This summer I paid another visit to Osang Gwon’s studio, where I saw several of his latest works from “Relief” and “New Structure” sculpture series. To my delight, through repeatedly honing these new series, Osang Gwon’s attempt to explore the sculptures between the two-dimension and three-dimension appears much mature and complete. In these two series, Osang Gwon started using a large amount of various off-the-shelf photos or images found online, printing them on a wooden panel and naming them as “Relief” series capturing the feeling of a relief or a completely freestanding “New Structure” series. The “Relief” series made from wooden material is full of discerning characteristics of vintage and appears to be mild and soft, while the “New Structure” series made from aluminum sheets appears sharp and edgy as well as intricate and complicated just like an urban jungle. As always, in these two series, Osang Gwon chose the ‘simple and rough’ approach to make flat images into a ‘three-dimensional realm’ in which he directly layers several wood sheets imprinted with different patterns and creates relief work with a sense of space through creating volume and void. Moreover, he fabricated directly erecting several large-sized aluminum sheets imprinted with patterns, piecing them together and leaving them standing, therefore, constructing a three-dimensional sculpture. What I refer to as ‘simple and rough’ is the artist’s complete disregard of the visual perspective of the images themselves and the perspective relationship between them, only attributing the images with three-dimensionality in the most convenient way possible. But it is exactly this approach that makes the images in the work appear half-realistic and half-illusionary, originally irrelevant images, when affixed on top of a wood panel or aluminum sheet becomes a ‘thing (image)’ with volume before being adhered together to create a spatial relationship of front, rear, left, right, top and bottom. This new spatial relationship combined together with perspective space of the each image, results in to hyper-reality and reality coexisting. This is especially true of the “New Structure” series, where people can walk around the work and feel overwhelmed by the gigantic flat images. Meanwhile what the viewer is seeing constantly changes as he or she walks and looks around the work. When walking around the colossal image, I, in various moments, thought about the Chinese or Eastern cavalier perspective, where the painter’s point of observation is never fixed or confined to a single point of view. Instead, when necessary, the artist, while observing would translate and organize his visual field on to his canvas, which is closely related to the Eastern philosophy, in which time and space are always fluid, continuous and limitless. Osang Gwon, who has received a traditional western art education, unconsciously reveals a strong Eastern aesthetic philosophy through his works. The artist incorporates images that seem to be from more than one individual’s perspecitve on a three-dimensional space, therefore forming a laminated, interlaced temporal and spatial relationship where the hyper-reality coexists with reality. Meanwhile, these applied fragments form a flowing curve interweaved with images to create another abstract visual impression. It is apparent that the concept of the “Deodorant Type,” “The Flat,” “Relief,” and the “New Structure” series all share the concept of multiple constructions of time and space.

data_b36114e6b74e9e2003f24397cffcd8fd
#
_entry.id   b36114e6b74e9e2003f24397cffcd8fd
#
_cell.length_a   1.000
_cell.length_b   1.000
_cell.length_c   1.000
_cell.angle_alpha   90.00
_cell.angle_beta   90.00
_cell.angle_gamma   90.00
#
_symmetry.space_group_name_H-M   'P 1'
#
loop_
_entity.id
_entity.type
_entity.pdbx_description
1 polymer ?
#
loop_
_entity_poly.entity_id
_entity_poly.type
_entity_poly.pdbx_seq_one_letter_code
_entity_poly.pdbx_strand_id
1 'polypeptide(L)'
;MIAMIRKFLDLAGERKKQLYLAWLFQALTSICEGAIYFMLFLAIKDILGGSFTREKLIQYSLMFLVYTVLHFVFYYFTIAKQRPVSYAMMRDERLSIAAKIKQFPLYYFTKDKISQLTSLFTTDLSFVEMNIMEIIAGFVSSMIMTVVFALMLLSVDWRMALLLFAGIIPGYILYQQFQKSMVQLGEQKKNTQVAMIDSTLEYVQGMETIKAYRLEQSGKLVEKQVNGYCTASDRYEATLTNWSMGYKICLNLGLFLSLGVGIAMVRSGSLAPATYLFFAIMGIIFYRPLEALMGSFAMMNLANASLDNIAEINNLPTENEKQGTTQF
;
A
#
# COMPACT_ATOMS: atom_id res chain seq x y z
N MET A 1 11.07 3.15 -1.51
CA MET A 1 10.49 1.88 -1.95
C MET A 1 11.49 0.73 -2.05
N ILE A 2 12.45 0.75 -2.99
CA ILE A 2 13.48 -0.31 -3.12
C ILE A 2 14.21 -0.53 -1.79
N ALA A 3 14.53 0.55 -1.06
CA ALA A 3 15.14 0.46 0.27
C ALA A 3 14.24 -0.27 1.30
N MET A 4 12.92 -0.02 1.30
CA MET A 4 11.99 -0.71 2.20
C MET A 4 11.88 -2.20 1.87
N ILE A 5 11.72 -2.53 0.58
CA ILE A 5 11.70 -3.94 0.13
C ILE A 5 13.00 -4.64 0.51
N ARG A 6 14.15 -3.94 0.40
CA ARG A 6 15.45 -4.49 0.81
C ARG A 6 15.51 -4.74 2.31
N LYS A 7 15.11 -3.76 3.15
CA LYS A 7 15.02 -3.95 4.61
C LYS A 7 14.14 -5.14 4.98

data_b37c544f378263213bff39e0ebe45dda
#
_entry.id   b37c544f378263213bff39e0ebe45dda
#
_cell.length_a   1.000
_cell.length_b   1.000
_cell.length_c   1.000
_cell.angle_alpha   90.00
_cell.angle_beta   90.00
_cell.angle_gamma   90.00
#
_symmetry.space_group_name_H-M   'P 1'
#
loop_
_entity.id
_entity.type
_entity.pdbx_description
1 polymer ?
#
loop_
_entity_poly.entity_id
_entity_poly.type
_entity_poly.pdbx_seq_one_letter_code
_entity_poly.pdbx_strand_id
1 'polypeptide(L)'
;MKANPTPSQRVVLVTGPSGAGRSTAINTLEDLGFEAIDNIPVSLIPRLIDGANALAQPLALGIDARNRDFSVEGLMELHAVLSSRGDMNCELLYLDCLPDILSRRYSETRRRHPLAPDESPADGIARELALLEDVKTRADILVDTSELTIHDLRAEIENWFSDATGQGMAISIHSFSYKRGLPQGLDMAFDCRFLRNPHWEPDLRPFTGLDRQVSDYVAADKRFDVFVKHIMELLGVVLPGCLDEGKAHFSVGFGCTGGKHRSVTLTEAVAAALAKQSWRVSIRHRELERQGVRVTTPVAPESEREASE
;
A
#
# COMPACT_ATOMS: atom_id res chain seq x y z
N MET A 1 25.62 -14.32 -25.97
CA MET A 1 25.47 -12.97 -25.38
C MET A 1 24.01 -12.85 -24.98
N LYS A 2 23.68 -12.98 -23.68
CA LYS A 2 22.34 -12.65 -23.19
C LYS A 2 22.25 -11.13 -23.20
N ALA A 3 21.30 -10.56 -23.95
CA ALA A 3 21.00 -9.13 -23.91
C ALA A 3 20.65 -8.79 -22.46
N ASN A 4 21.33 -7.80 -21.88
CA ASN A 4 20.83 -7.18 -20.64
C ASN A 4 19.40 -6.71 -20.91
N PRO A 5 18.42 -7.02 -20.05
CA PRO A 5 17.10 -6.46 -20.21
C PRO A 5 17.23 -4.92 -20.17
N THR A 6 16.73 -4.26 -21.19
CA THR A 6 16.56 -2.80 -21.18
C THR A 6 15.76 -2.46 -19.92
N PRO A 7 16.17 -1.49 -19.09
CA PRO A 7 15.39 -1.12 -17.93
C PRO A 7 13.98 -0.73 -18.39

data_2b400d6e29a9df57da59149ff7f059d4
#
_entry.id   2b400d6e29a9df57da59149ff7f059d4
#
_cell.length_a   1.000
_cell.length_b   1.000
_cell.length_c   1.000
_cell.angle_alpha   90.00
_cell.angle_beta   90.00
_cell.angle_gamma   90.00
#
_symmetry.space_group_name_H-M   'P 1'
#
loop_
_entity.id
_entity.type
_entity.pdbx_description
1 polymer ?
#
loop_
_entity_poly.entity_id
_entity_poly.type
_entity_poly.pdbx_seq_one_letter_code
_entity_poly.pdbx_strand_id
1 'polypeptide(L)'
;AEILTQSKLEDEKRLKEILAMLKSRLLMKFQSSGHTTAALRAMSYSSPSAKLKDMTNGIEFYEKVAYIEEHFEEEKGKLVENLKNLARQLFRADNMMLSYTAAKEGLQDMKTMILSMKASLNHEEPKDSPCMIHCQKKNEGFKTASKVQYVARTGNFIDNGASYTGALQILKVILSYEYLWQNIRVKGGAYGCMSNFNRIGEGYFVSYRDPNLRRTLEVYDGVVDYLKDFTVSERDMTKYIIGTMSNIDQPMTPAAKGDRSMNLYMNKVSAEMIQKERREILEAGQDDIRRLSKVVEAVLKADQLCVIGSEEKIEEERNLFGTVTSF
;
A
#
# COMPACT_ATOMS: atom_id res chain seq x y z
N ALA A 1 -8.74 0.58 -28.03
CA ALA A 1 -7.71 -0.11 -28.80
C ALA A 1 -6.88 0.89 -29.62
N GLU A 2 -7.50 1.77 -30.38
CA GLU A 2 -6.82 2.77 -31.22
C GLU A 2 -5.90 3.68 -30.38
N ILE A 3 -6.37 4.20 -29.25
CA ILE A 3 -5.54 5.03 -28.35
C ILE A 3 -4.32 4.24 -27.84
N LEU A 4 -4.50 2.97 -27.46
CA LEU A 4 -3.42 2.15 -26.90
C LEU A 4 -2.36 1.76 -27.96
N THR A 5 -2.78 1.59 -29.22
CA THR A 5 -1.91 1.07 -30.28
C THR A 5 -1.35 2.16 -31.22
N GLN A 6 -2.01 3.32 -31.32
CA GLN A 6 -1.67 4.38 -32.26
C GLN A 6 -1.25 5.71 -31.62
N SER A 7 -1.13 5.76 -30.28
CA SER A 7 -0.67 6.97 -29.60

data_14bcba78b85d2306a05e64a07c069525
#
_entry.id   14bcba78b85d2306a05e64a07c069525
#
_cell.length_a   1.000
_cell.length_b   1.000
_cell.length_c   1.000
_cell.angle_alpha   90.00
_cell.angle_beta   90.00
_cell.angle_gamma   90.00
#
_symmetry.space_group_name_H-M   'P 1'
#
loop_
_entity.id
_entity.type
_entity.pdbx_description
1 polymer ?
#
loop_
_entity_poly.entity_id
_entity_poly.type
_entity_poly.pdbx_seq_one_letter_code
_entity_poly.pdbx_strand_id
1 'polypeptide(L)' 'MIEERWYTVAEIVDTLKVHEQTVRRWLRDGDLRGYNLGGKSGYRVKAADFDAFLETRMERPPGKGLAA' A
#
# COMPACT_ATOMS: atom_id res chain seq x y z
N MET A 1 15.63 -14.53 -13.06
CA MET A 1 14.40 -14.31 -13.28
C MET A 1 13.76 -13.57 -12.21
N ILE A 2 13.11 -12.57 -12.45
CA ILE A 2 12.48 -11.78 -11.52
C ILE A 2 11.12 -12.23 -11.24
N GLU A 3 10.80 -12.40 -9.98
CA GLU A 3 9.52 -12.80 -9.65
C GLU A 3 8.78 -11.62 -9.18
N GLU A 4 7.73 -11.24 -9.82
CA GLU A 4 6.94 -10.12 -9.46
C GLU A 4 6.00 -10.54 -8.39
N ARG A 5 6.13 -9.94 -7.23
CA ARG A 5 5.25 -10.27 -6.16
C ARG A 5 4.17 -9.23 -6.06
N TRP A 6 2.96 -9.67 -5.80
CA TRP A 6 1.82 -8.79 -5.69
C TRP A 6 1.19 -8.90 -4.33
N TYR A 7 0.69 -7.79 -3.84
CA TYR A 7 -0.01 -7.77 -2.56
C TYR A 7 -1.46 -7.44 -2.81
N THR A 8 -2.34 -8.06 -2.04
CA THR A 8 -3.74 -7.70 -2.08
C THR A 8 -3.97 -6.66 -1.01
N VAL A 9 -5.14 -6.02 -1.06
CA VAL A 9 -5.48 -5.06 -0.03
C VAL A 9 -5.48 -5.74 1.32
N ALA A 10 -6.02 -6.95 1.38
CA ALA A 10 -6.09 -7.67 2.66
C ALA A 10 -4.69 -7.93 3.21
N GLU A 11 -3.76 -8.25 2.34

Osang Gwon’s works have always been favored by the fashion industry, probably because of the works’ dazzling colors and various elements of popular imageries. It is undeniable that Osang Gwon has a highly accurate sensitivity of the cultural pulse. As our culture enters into an era where images are increasingly omnipresent and everyone has an easy access of images from all domains of the world through computer or cellphone. We create an impression that all of a sudden we are closer to the world, but are we? What we usually see is nothing more than a frivolous image, but we mistakenly believe that we can rapidly understand everything. It is like a three-dimensional world comes into being by simply and roughly propping up images, or piecing photographic fragments together representing people and objects. Isn’t it an irony of the modern society? Are we, the modern people who understand the world through internet, actually being increasingly distant from the real world?
In November 2016, Osang Gwon will be holding his first solo exhibition in Shanghai at Arario Gallery Shanghai, and I am very glad to have a chance to introduce Osang Gwon’s works to the Chinese audience and write a brief interpretation of his works from my own perspective. The works to be exhibited at the upcoming exhibition mostly cover all of his important series, together exhibiting the process of how he has created and evolved so far. I hope the audience will not only be attracted to Osang Gwon’s glittering and colorful sculptural works, but also find their own understanding and presence through the multitude of space and time created by these works. As mentioned earlier, the essence of sculpture is not about the visual space, but in the minds of the audience.